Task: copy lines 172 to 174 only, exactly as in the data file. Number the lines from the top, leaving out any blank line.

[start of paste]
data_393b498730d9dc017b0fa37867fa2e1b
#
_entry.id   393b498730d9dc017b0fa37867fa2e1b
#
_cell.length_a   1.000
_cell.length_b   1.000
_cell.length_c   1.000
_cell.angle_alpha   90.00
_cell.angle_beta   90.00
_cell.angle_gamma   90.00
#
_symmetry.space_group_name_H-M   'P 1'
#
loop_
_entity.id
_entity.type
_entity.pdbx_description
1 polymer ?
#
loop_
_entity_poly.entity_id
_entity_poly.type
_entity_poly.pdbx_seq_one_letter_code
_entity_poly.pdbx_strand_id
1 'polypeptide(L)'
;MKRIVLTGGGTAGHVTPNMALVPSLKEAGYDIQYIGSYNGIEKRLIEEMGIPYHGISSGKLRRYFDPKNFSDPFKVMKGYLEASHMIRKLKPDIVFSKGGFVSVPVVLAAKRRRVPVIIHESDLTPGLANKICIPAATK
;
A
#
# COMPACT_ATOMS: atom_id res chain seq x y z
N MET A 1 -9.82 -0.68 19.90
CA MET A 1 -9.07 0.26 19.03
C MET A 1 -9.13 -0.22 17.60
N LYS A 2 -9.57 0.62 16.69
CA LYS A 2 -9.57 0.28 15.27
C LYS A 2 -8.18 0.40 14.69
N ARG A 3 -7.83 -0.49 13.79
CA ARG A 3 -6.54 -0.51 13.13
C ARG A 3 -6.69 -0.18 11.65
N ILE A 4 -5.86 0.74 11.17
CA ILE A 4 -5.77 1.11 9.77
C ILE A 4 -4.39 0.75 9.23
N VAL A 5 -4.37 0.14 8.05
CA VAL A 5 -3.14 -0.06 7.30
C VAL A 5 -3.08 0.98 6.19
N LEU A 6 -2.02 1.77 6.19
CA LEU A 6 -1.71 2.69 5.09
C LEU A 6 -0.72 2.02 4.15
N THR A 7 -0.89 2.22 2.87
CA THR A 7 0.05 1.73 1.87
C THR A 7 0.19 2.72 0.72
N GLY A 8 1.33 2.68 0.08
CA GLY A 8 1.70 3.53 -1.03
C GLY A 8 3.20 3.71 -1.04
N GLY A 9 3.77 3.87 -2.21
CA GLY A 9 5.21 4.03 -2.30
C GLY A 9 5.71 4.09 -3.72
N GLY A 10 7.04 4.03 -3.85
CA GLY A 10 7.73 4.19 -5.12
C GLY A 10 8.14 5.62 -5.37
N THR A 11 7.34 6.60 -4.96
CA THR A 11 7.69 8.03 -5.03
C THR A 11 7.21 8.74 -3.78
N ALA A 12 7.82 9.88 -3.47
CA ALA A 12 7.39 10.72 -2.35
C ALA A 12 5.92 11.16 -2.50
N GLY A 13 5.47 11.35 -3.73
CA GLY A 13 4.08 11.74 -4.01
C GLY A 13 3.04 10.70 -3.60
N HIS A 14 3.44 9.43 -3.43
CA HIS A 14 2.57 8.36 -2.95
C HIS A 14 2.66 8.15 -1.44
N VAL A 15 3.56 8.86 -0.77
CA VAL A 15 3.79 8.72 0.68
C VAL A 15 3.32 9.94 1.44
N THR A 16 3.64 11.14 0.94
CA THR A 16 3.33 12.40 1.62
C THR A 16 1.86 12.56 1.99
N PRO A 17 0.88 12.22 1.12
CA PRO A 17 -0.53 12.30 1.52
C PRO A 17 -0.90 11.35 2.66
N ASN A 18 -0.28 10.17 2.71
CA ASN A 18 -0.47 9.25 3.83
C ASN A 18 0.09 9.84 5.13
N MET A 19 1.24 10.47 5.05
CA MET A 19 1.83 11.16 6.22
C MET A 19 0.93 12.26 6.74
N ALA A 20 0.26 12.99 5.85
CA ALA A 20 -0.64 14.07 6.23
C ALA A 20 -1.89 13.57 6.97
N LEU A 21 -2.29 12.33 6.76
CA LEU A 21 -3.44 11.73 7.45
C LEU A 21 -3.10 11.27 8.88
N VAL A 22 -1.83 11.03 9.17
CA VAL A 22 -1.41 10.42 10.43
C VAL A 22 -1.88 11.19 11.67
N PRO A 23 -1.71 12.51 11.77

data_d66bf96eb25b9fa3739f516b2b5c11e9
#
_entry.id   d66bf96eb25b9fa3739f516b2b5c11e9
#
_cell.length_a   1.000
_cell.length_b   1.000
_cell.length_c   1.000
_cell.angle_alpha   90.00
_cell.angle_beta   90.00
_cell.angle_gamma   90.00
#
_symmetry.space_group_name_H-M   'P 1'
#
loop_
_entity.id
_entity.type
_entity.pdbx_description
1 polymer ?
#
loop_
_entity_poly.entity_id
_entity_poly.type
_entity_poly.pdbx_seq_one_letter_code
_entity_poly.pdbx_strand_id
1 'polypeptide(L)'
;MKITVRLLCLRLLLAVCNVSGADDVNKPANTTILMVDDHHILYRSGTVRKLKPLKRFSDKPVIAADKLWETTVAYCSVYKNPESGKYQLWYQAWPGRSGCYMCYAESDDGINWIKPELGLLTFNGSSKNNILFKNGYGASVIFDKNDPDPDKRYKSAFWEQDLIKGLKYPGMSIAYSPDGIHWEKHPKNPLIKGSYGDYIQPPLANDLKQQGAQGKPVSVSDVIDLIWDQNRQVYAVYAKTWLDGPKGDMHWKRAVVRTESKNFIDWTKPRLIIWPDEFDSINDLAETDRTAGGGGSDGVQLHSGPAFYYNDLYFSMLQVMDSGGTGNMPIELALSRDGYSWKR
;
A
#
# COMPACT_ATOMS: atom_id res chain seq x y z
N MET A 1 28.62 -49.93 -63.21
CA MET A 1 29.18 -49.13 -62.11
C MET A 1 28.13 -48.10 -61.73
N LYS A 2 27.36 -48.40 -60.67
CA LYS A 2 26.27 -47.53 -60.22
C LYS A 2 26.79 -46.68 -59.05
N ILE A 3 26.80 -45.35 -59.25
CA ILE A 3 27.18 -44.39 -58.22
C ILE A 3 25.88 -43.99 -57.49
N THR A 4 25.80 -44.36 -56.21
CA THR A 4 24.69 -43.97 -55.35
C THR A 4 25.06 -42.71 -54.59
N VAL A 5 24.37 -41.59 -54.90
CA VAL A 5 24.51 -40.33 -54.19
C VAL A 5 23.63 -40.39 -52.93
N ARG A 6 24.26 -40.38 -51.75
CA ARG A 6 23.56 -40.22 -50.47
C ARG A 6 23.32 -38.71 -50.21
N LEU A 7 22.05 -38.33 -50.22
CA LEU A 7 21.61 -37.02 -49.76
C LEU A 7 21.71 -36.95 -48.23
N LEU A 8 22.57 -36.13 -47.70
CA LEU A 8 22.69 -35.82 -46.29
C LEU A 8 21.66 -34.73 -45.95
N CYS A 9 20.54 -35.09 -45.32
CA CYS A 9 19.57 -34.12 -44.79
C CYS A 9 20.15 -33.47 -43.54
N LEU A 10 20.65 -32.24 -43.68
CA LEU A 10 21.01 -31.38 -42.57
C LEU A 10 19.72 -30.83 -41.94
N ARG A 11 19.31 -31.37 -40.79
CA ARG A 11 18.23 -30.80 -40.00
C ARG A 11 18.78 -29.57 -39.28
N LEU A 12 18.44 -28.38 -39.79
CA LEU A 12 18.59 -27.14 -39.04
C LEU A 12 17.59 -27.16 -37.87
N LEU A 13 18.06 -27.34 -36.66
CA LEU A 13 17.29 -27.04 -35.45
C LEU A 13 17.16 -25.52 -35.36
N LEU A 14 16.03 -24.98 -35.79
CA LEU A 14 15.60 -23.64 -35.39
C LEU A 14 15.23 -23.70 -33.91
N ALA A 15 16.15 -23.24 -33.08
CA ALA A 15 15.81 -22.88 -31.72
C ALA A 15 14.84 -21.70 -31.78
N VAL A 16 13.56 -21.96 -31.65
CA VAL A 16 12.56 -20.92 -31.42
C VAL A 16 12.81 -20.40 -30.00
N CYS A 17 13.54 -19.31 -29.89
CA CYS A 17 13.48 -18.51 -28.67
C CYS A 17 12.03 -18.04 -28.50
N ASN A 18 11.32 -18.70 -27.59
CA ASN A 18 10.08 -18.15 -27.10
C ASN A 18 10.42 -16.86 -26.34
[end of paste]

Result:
C ALA A 15 14.84 -21.70 -31.78
N VAL A 16 13.56 -21.96 -31.65
CA VAL A 16 12.56 -20.92 -31.42